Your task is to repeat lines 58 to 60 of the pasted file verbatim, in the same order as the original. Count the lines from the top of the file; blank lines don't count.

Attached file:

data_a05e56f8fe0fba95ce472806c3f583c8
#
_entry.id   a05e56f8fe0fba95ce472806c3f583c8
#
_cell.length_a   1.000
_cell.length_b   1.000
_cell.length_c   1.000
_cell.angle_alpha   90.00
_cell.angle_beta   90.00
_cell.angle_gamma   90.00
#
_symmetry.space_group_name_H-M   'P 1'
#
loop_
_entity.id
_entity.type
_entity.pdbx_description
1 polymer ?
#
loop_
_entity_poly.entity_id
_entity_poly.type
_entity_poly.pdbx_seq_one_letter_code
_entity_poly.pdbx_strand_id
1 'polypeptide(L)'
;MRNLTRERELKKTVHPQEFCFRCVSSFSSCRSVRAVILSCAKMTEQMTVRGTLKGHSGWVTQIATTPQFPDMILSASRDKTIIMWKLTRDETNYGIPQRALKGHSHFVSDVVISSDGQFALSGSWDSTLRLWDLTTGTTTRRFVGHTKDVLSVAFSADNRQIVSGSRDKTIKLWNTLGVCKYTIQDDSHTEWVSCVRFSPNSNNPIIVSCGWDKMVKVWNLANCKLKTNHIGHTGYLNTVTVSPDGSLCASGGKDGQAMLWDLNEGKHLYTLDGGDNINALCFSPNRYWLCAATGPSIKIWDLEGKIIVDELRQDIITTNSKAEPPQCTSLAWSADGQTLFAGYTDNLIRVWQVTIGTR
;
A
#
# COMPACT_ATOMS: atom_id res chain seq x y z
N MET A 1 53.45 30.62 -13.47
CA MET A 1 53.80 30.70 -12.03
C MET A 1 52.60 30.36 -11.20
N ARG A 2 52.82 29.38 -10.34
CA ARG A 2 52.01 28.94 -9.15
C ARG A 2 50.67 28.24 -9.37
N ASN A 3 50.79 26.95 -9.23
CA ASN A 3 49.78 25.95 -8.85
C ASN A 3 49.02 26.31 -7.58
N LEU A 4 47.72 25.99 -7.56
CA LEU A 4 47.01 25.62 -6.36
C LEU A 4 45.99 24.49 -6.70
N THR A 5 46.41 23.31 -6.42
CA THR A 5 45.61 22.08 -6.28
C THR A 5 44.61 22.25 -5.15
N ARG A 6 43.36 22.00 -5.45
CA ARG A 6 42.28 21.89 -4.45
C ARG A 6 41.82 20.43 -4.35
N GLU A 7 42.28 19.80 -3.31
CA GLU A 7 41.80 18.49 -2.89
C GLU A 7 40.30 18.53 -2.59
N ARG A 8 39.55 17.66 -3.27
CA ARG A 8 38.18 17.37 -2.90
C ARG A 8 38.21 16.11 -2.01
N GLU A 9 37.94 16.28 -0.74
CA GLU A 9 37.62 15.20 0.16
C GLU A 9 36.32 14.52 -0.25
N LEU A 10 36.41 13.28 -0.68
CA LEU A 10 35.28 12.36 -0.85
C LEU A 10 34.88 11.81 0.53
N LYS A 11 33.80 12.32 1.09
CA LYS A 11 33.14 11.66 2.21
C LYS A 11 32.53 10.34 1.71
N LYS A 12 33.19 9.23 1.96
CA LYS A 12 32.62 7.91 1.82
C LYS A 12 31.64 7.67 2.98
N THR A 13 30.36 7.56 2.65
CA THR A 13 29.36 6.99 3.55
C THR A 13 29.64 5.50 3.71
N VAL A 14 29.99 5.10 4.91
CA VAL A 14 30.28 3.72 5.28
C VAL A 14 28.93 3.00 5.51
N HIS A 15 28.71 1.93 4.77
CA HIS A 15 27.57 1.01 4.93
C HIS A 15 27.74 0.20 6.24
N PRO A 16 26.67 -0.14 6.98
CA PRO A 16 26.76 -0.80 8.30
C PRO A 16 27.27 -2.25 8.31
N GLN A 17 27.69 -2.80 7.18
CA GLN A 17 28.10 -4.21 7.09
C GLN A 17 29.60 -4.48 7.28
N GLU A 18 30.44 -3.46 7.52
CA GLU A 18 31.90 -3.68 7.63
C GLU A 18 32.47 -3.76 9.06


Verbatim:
N LEU A 10 36.41 13.28 -0.68
CA LEU A 10 35.28 12.36 -0.85
C LEU A 10 34.88 11.81 0.53